“Here comes the sun; here comes the sun; and I say it’s all right.” Well, maybe not.
This Beatles song is right about the sun. It shines in Maine more than in Germany, where solar power is all the rage. And while we could power Maine with the sun, too many of our leaders don’t seem to understand this.
A bill sponsored by Rep. Sara Gideon, D-Freeport, and co-sponsored by Rep. Richard Malaby, R-Hancock, and Sen. Tom Saviello, R-Wilton, appears headed for defeat. The bill would require electricity suppliers to include new solar generation in their power portfolios, gradually increasing the share of solar power to 2.5 percent of the utilities’ renewable energy portfolios by 2012. This is really a very modest goal. Gideon’s bill also would create renewable energy credits for solar power, a very important step.
Dylan Voorhees, clean energy director at the Natural Resources Council of Maine, told reporter Tux Turkel that, “Gideon’s proposal could lead to more than 7,000 home and 3,000 business installations, as well as more than 2,000 jobs in the solar industry by 2021.” And a new study by the Public Utilities Commission reported that use of energy from the sun offers long-term benefits for the state.
Virtually everyone gets this except for our political leaders in Augusta.
In Germany, nearly 7 percent of the country’s electricity comes from solar power. The country’s solar power stations were producing 38,555 megawatts at the end of March, with a goal of increasing renewable energy’s electrical contribution from 35 percent by 2020 to 50 percent by 2030, and to an astonishing 80 percent of the country’s electricity by 2050.
China, Japan, Italy and Great Britain also are encouraging solar power. In Great Britain, solar power capacity doubled last year, with 80,000 new installations including thousands of large-scale commercial installations. The UK has 530,000 solar installations, of which 510,000 are small-scale domestic ones. And solar installations are predicted to double this year.
Yet Maine ignores the potential power of the sun. Many states offer tax incentives for solar power. We do not. The governor strongly opposes them, so we’re unlikely to get them. And we’ll continue to lag the nation and the world in renewable energy generation. Apparently, we will continue to focus on nonrenewable, expensive sources of energy such as oil and natural gas.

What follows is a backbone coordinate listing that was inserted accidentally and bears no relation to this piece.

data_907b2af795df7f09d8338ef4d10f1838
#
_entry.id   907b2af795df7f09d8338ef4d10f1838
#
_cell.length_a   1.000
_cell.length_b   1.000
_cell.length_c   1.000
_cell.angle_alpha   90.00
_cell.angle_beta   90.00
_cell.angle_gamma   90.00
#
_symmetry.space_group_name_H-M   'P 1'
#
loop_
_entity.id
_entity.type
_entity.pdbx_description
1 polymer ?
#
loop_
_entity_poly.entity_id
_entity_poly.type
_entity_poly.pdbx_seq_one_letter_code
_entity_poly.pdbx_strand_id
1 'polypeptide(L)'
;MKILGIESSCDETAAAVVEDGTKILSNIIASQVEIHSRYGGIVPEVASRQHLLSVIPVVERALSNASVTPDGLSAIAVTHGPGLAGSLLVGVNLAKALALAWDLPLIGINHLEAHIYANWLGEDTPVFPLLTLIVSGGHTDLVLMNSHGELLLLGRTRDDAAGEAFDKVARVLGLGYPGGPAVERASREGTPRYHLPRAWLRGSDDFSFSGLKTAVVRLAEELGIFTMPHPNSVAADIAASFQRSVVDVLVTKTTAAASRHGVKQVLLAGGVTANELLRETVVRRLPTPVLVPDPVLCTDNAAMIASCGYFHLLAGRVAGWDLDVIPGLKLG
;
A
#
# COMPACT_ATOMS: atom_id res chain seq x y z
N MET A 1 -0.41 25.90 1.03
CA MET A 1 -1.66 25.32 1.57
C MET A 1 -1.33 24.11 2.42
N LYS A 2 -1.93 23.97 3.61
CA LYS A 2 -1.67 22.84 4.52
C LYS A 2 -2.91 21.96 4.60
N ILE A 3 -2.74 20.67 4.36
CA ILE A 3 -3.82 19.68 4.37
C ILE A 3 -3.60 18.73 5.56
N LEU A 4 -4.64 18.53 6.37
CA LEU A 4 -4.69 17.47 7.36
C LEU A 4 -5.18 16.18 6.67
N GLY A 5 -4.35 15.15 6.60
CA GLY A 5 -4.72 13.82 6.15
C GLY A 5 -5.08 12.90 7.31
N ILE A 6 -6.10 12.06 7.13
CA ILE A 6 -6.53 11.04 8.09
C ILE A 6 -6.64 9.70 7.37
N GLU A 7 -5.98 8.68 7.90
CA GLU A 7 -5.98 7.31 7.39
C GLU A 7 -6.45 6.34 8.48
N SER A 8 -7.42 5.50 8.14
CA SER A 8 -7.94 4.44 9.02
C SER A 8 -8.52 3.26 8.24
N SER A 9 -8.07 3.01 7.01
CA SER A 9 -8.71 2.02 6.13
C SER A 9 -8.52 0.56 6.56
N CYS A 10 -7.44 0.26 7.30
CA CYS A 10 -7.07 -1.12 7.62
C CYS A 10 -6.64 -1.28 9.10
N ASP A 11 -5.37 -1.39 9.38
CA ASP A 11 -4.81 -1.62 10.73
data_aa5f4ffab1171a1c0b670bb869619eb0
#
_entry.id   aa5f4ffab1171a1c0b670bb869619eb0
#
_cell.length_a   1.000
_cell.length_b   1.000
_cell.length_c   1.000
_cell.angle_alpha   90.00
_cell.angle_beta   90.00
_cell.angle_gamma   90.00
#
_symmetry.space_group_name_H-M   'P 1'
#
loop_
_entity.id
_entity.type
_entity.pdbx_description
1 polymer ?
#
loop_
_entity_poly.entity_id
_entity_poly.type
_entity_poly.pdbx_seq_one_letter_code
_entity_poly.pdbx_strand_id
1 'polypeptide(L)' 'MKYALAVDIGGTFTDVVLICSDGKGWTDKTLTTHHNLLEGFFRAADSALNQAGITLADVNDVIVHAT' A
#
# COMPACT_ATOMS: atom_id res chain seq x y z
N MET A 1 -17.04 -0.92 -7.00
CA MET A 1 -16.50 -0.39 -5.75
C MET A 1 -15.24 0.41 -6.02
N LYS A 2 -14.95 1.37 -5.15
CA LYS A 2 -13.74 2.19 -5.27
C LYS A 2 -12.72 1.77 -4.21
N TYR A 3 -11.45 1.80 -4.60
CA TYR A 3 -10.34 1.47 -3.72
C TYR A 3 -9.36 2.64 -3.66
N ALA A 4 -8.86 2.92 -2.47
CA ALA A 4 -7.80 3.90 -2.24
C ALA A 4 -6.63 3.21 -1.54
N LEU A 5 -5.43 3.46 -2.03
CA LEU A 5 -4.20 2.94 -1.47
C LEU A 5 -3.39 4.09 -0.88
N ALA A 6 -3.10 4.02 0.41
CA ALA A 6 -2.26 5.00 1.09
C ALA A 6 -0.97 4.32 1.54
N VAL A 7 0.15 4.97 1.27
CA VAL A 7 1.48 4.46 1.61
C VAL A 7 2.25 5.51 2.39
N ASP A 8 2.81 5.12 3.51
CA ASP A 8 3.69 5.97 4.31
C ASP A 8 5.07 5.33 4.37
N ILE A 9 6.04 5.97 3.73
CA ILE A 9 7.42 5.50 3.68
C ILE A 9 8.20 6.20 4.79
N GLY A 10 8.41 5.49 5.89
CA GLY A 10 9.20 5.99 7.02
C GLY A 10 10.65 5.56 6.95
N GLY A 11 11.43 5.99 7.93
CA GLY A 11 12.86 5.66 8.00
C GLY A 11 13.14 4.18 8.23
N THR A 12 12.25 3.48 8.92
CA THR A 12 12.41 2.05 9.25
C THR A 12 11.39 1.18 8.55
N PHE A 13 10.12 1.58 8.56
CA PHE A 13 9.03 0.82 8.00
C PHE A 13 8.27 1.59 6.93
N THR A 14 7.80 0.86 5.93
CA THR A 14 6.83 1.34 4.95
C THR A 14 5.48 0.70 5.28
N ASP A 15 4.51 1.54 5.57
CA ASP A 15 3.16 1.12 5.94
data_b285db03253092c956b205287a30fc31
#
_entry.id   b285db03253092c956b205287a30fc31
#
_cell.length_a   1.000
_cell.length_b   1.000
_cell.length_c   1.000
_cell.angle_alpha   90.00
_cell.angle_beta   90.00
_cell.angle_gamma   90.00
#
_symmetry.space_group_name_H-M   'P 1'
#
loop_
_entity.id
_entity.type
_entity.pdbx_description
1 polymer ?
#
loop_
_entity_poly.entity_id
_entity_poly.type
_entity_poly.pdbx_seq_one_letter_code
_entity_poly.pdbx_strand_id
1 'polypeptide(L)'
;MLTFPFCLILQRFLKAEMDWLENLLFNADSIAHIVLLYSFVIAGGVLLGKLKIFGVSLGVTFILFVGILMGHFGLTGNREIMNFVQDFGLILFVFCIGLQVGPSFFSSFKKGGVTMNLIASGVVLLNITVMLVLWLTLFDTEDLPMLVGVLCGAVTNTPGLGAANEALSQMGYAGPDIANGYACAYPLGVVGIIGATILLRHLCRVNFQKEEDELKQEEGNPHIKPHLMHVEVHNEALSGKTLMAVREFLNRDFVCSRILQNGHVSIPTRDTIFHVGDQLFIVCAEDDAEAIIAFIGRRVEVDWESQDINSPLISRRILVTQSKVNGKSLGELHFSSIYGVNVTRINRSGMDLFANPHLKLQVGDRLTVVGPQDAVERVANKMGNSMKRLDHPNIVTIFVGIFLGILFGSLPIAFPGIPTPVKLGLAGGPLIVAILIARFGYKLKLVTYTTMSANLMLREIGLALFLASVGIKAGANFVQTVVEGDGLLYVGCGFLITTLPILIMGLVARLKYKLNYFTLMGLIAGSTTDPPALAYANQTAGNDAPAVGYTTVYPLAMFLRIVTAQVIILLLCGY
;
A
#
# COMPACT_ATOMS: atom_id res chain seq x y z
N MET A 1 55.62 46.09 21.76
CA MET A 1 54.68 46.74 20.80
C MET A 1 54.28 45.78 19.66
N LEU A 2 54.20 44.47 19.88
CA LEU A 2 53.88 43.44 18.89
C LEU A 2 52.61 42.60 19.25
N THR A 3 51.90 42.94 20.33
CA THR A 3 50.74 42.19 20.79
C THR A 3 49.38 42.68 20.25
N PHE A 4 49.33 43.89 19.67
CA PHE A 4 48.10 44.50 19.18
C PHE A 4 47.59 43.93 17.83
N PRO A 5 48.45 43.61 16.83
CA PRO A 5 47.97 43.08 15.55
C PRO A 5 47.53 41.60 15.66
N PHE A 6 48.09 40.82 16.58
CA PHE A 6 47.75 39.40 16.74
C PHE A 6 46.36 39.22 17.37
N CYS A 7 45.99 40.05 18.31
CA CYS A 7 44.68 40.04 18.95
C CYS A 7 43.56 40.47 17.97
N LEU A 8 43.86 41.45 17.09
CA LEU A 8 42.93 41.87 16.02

A large solar project at the old Navy radar site in Hancock County that would supply electricity to the Jackson Laboratory in Bar Harbor will move forward only if Gideon’s bill is enacted. Kim Kenway, president of Gouldsboro Solar, the developer, told Turkel, “The reason we don’t have any large-scale projects in Maine is because we don’t have a solar renewable energy credit program.”
Researching this column, I also learned that solar panels on our rooftops could provide 24 percent of all electricity in Maine. And we’ve got solar leaders right here in central Maine. In 2007, the largest solar array up to that time was installed at Maple Hill Farm in Hallowell. In 2011, the new Hannaford’s store in Augusta installed an even larger solar array on its roof.
Maine’s ReVision Energy is our leading installer of solar power panels, and I checked its website for updated information about solar power in Maine. Here’s what I learned.
• “Maine and New Hampshire each get 30 percent more sunshine per year than Germany, the world leader in solar energy installations. If we converted 0.1 percent of our land mass to solar panels, we would have enough free energy to meet 100 percent of our electricity needs.
• “The cost for solar electric systems has dropped by more than 50 percent over the past five years.
• “Maine, New Hampshire, and Massachusetts are among the most oil-dependent states in the United States. Solar energy enables us to reduce dependence on destructive fossil fuels, while keeping more money in our local economies.”
For the life of me, I don’t understand why our governor and Legislature don’t embrace solar power and do everything in their power to encourage it here. The last point made on ReVision’s website really hit home with me: “Solar energy is one of the best investments you can make for your children and grandchildren. If we do not begin solving our energy problems today, we will leave them a legacy of fossil energy pollution, scarcity and geopolitical conflict.”
The Beatles’ song, near the end, goes like this: “Sun, sun, sun, here it comes.” Let’s hope so.